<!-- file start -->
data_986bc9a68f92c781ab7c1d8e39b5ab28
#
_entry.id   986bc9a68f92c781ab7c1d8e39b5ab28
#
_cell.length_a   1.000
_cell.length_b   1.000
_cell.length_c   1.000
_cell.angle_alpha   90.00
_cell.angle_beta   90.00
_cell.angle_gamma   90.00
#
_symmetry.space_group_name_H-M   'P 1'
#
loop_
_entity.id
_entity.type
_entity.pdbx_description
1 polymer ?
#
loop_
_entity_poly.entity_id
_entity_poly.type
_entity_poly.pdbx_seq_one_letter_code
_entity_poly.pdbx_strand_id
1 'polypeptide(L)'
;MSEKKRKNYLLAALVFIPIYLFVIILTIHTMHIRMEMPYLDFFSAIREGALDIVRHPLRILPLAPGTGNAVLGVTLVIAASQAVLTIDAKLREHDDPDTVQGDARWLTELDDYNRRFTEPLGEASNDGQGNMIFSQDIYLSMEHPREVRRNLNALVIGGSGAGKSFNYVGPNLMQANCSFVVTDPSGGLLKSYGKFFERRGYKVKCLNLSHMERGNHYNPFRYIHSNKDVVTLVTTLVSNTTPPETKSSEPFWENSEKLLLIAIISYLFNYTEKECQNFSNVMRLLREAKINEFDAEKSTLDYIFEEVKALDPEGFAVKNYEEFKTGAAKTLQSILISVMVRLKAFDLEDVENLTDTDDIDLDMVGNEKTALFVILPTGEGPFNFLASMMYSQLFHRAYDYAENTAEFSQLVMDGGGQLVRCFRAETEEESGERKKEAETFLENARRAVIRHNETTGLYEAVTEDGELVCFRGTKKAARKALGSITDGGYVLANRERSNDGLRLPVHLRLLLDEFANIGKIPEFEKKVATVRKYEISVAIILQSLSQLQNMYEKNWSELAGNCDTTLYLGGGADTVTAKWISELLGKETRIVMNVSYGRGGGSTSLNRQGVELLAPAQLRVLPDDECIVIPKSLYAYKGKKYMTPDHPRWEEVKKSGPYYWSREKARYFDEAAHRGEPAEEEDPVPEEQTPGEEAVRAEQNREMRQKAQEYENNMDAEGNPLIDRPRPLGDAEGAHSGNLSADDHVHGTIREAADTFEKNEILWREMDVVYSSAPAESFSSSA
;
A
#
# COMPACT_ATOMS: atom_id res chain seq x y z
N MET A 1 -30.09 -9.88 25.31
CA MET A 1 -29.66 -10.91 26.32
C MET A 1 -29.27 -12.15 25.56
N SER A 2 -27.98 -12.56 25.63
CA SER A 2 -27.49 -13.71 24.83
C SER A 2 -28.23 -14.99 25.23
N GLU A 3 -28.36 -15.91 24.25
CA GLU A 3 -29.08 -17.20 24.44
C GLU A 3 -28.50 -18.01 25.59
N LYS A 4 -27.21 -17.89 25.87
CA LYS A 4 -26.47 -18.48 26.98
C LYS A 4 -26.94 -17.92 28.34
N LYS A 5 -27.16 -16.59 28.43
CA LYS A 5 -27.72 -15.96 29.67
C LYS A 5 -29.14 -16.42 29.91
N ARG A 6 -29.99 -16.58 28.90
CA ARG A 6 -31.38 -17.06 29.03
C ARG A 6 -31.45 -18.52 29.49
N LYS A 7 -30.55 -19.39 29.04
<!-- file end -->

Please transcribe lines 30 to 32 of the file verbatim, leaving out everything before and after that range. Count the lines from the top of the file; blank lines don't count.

# COMPACT_ATOMS: atom_id res chain seq x y z
N MET A 1 -30.09 -9.88 25.31
CA MET A 1 -29.66 -10.91 26.32